Advocates and elected officials celebrate Farmworkers Fair Labor Practices Act

Stephon Johnson | 6/27/2019, 11:49 a.m.
New York State farmworkers now have the right to unionize and receive overtime pay. Legislation S.6578/A.8419, sponsored by New York ...
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New York State farmworkers now have the right to unionize and receive overtime pay. Legislation S.6578/A.8419, sponsored by New York Sen. Jessica Ramos and New York State Assembly Member Catherine Nolan, also addressed working conditions.

The Fair Labor Practices Act also provides unemployment insurance, 24 consecutive hours of rest each week, and a sanitary code for all farm and food processing labor camps intended to house farm laborers.

Labor Committee Chair Ramos said that New York had just corrected a historic injustice.

“The Farmworkers Fair Labor Practices Act has lingered in this body for 20 years, with seven sponsors on both sides of the aisle,” Ramos stated. “I am proud today to be the 8th and last sponsor of the Farmworkers Fair Labor Practices Act. I have traveled to seven counties in New York, visited 14 farms, talked to countless farmworkers, and held three hearings on this bill. There are 80 to 100,000 farmworkers that are the backbone of New York’s multi-billion dollar agricultural industry.”

The bill requires farmers to pay laborers overtime pay if they work more than 60 hours in a week, but sets a path to reduce the threshold to 40 hours in the future. Workers would also be eligible for unemployment insurance and workers’ compensation benefits.

“Here in the Assembly Majority we pride ourselves on standing up for the rights of the hard working men and women across New York,” stated New York Sate Assembly Speaker Carl Heastie. “Farmworkers deserve proper protections for the physically taxing, sometimes dangerous work they do that fuels our agricultural sector and puts food on our tables. They are vital to keeping New York’s farms working and play a pivotal role in the health and well-being of our residents.”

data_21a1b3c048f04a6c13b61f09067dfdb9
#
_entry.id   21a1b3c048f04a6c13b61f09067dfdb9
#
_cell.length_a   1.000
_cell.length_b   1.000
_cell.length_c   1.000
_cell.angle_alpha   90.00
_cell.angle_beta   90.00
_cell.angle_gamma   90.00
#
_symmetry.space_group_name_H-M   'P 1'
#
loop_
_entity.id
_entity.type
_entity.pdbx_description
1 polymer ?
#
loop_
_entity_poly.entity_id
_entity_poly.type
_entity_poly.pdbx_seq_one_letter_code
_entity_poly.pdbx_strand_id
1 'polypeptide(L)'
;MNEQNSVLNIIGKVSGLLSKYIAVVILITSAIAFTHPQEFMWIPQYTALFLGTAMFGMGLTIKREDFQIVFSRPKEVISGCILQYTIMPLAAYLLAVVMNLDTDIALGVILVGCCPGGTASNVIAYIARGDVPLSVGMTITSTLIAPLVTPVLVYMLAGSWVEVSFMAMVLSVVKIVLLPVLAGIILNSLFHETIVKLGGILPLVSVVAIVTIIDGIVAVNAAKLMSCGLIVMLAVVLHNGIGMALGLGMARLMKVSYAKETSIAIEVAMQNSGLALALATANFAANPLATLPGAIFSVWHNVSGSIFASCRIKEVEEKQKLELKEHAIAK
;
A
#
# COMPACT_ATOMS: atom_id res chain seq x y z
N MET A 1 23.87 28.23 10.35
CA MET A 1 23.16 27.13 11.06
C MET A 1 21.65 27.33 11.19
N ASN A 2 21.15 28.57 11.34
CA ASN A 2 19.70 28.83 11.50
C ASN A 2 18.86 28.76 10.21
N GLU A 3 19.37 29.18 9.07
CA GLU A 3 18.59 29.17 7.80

The bill also expands unemployment insurance coverage to all farm workers and eliminates the requirement that mandates workers to make unemployment contributions for farm labor performed by seasons H-2A via workers who can’t collect the benefits. It also expands eligibility for workers’ compensation coverage, establishes eligibility for disability benefits and requires all employers to post notices about workers’ compensation requirements in English and Spanish.

Elected officials sought to correct a wrong. New York State’s 1930s labor laws excluded farmworkers and prevented them from organizing and negotiating for better wages and working conditions. In May, an appeal court ruled that exclusion unconstitutional.

But all aren’t celebrating. Famers pushed for the bill to be revised. However, once the revision passed, the farmers said they had reservations about the revised bill, too. One of the details the farmers oppose is a section of the bill that requires overtime pay if a worker voluntarily declines the option to take a day off each week.

“This provision would inevitably force a 60-hour work week to be applied over six days and will not meet the legislative intent of providing reasonable and predictable wages, especially when weather patterns often dictate work schedules,” read a statement from Grow NY Farms, a pro-farmer advocacy group.

New York Civil Liberties Union Executive Director Donna Lieberman said that a cultural anniversary made the passing of the bill more significant.

“It is fitting that today, on Juneteenth, legislators are finally delivering a measure of justice to farmworkers more than 80 years after a Jim Crow-era law denied them basic rights granted to everyone else,” said Lieberman in a statement. “The workers on whom we depend for the food on our tables must be treated humanely and with dignity, like any other hardworking New Yorker. That includes the right to organize, a day of rest, overtime pay, and more. Farmworkers have had to wait decades, and they shouldn’t have to wait a day longer for the governor to sign this historic reform.”